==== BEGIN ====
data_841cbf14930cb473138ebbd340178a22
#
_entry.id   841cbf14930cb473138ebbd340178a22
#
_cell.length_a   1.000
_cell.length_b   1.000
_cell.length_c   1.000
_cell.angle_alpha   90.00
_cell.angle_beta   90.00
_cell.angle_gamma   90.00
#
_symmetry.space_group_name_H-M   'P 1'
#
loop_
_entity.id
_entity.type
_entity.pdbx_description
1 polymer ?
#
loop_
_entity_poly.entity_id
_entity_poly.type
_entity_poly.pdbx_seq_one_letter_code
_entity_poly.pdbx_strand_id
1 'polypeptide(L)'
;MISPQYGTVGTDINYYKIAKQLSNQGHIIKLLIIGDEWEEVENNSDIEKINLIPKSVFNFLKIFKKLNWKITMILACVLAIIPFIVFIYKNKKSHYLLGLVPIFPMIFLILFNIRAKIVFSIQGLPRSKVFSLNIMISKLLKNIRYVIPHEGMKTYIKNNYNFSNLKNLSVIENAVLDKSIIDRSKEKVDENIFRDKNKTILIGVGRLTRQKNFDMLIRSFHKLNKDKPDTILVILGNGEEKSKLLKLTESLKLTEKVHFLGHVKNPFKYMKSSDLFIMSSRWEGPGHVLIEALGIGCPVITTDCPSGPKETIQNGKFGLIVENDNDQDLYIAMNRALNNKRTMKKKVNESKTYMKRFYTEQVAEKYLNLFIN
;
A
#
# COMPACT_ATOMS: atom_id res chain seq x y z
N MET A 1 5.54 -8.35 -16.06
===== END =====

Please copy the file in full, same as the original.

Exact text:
data_841cbf14930cb473138ebbd340178a22
#
_entry.id   841cbf14930cb473138ebbd340178a22
#
_cell.length_a   1.000
_cell.length_b   1.000
_cell.length_c   1.000
_cell.angle_alpha   90.00
_cell.angle_beta   90.00
_cell.angle_gamma   90.00
#
_symmetry.space_group_name_H-M   'P 1'
#
loop_
_entity.id
_entity.type
_entity.pdbx_description
1 polymer ?
#
loop_
_entity_poly.entity_id
_entity_poly.type
_entity_poly.pdbx_seq_one_letter_code
_entity_poly.pdbx_strand_id
1 'polypeptide(L)'
;MISPQYGTVGTDINYYKIAKQLSNQGHIIKLLIIGDEWEEVENNSDIEKINLIPKSVFNFLKIFKKLNWKITMILACVLAIIPFIVFIYKNKKSHYLLGLVPIFPMIFLILFNIRAKIVFSIQGLPRSKVFSLNIMISKLLKNIRYVIPHEGMKTYIKNNYNFSNLKNLSVIENAVLDKSIIDRSKEKVDENIFRDKNKTILIGVGRLTRQKNFDMLIRSFHKLNKDKPDTILVILGNGEEKSKLLKLTESLKLTEKVHFLGHVKNPFKYMKSSDLFIMSSRWEGPGHVLIEALGIGCPVITTDCPSGPKETIQNGKFGLIVENDNDQDLYIAMNRALNNKRTMKKKVNESKTYMKRFYTEQVAEKYLNLFIN
;
A
#
# COMPACT_ATOMS: atom_id res chain seq x y z
N MET A 1 5.54 -8.35 -16.06